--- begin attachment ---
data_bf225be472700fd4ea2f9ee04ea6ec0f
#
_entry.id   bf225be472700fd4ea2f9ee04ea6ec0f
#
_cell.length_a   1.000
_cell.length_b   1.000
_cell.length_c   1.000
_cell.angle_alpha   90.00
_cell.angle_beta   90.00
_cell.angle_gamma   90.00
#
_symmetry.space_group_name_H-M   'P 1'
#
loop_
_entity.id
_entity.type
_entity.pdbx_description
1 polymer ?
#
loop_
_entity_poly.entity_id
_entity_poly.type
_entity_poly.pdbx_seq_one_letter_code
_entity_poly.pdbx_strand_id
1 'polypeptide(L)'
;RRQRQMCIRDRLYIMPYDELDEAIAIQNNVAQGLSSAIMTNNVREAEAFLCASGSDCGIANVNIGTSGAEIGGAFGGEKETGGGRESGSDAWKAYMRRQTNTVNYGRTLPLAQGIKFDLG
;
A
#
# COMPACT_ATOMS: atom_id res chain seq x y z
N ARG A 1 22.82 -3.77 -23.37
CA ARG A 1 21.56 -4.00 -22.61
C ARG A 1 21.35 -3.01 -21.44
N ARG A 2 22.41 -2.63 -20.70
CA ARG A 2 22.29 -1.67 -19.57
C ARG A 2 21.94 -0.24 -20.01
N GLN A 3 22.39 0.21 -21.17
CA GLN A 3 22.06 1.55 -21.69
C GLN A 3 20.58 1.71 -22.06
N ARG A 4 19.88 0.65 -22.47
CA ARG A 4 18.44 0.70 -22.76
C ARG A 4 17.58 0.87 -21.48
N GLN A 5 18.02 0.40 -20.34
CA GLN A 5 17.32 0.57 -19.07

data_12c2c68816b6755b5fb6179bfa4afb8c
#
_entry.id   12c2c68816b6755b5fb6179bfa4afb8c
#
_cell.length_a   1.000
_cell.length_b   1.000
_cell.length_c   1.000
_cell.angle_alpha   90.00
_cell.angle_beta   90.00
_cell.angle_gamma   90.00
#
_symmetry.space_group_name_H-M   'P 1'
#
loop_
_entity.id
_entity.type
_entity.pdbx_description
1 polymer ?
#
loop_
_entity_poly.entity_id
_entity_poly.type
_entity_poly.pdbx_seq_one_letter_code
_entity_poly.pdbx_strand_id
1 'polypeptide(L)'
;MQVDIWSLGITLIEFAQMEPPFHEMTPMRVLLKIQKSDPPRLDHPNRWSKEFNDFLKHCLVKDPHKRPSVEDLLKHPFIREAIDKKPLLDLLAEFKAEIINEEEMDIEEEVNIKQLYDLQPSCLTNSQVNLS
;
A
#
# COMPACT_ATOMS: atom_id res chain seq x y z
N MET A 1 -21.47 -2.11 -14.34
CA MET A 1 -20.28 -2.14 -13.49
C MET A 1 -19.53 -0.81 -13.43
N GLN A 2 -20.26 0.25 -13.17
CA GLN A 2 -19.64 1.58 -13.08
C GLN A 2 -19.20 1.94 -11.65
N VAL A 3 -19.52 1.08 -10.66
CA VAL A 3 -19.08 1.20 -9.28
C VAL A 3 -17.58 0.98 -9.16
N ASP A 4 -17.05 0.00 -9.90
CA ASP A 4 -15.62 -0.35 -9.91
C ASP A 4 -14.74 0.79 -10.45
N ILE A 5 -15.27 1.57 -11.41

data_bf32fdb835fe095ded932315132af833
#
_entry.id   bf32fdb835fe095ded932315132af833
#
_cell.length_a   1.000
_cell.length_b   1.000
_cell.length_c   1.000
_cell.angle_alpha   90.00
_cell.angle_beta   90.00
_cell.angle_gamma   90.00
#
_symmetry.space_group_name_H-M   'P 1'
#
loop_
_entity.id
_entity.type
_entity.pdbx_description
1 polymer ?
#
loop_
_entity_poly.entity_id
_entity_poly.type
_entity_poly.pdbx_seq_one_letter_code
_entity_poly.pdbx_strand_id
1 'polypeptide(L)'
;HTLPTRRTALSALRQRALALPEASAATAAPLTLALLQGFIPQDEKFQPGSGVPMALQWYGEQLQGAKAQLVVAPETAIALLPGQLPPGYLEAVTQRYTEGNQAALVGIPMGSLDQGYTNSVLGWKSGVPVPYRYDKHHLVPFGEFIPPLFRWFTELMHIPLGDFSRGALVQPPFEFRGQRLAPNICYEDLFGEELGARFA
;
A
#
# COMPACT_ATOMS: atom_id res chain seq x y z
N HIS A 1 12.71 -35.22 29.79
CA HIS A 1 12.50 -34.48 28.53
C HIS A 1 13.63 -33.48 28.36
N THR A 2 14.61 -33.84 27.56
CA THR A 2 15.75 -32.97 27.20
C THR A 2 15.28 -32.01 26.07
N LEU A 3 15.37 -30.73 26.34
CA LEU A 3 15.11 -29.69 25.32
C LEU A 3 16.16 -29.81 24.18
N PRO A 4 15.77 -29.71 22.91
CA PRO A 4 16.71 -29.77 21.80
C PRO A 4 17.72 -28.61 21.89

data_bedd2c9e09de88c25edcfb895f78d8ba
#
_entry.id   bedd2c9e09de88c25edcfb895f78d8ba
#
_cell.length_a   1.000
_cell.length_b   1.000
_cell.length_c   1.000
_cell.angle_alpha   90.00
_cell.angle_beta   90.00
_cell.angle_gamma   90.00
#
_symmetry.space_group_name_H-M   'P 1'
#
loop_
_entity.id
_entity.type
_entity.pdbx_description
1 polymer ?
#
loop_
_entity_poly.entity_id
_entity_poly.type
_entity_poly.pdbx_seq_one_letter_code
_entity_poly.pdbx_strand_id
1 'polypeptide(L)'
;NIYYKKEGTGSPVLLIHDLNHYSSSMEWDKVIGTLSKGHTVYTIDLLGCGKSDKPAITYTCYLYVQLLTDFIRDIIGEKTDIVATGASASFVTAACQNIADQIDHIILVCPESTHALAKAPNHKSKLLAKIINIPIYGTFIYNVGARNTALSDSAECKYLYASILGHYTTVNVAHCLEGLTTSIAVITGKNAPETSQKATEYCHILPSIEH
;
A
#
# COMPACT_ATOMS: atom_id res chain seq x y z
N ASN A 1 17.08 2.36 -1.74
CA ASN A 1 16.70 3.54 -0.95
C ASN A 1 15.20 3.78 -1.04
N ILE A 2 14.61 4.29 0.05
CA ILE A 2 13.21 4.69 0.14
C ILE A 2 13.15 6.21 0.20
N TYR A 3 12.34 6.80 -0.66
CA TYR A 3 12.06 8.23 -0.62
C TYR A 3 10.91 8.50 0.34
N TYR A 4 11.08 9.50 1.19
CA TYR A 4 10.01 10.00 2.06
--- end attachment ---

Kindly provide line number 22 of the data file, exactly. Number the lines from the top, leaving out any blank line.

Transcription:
_entity_poly.type